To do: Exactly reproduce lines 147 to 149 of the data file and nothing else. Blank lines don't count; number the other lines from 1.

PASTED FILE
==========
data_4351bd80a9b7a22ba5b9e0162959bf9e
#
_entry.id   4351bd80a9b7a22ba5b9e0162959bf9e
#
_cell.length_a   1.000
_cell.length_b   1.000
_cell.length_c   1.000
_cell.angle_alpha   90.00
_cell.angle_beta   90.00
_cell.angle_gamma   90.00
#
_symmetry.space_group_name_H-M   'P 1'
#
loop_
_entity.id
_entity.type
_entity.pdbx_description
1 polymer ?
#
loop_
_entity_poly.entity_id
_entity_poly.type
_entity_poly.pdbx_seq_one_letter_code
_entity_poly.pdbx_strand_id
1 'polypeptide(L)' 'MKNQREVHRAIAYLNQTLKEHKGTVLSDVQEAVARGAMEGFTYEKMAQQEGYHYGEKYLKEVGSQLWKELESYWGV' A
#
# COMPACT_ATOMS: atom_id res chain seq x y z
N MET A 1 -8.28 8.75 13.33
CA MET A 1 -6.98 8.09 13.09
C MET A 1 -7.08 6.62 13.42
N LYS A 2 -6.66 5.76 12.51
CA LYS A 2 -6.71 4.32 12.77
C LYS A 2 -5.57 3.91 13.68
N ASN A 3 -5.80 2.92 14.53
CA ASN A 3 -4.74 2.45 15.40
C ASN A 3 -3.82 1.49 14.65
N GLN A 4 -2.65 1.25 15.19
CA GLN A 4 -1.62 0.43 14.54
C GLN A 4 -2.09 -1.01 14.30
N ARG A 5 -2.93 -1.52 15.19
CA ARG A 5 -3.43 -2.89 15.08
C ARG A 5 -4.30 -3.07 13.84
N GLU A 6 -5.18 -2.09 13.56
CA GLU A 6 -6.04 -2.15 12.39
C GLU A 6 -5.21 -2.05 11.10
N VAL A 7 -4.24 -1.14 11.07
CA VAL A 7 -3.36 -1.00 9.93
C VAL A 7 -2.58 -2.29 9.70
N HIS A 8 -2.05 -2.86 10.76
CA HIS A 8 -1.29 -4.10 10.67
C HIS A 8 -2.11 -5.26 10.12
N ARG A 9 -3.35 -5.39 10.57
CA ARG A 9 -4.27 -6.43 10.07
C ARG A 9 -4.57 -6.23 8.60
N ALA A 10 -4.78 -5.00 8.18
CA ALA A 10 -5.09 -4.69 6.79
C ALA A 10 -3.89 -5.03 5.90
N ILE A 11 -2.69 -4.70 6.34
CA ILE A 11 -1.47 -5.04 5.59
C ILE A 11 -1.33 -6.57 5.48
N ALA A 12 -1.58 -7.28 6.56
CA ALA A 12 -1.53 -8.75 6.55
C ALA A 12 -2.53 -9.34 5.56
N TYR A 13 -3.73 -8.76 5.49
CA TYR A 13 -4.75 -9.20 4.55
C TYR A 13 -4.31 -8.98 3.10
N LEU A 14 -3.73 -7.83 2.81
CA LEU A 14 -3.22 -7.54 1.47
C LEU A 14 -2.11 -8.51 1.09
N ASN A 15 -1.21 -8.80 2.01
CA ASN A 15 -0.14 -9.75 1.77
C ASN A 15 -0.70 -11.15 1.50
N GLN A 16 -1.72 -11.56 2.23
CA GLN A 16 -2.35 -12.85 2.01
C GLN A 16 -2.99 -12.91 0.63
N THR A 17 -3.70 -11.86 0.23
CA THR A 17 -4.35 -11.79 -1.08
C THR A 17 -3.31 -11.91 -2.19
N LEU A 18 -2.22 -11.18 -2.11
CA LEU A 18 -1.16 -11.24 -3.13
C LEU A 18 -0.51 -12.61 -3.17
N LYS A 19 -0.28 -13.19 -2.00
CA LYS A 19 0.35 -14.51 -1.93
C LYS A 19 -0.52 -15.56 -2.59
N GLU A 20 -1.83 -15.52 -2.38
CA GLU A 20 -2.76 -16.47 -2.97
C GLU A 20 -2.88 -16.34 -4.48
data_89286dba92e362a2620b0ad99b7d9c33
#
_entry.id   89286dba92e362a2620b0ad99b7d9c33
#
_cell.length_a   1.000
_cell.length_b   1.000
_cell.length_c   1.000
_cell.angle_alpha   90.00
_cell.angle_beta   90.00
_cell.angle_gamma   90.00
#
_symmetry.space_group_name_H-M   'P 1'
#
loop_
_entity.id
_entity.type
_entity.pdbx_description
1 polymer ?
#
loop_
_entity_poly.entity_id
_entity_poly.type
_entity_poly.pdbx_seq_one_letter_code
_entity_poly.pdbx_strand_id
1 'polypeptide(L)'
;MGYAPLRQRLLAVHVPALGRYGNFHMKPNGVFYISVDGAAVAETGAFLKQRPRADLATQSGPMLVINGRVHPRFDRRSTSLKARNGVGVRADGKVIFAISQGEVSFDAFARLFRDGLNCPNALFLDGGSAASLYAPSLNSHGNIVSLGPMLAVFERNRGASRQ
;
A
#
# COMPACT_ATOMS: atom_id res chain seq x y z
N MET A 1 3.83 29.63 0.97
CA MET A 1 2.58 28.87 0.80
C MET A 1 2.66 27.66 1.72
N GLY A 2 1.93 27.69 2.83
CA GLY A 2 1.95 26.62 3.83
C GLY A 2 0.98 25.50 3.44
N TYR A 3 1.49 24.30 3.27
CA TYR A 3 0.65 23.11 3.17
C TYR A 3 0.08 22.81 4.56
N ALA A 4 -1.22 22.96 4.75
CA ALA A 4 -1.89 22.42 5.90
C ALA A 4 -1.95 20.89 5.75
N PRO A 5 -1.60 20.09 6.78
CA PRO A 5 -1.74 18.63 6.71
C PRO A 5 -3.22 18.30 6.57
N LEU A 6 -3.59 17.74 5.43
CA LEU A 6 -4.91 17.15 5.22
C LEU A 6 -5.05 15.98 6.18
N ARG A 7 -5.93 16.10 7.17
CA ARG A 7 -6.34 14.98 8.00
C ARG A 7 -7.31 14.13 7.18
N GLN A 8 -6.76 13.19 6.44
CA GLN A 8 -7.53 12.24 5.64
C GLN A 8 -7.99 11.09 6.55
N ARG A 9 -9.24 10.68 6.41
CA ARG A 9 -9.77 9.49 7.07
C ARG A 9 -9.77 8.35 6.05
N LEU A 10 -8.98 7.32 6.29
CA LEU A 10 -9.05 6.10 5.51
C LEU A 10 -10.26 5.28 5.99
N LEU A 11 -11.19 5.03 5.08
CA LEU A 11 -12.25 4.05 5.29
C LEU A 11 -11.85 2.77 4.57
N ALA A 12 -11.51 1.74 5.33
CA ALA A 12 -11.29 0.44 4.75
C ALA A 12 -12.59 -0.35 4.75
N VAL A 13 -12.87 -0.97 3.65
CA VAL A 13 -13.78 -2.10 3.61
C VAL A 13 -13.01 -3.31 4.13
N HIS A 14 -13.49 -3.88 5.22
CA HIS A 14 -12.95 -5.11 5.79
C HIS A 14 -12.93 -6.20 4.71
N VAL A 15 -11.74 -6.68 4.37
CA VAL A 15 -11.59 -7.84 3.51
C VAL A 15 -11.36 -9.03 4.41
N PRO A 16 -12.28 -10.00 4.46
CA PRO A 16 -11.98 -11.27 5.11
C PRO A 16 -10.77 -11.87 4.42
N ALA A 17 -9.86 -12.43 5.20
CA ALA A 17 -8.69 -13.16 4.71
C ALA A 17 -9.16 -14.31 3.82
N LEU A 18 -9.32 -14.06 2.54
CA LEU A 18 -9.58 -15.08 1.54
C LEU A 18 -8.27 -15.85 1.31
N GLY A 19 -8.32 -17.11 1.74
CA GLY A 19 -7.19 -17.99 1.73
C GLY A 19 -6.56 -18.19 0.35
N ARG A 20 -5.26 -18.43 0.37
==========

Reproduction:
C LEU A 10 -10.26 5.28 5.99
N LEU A 11 -11.19 5.03 5.08
CA LEU A 11 -12.25 4.05 5.29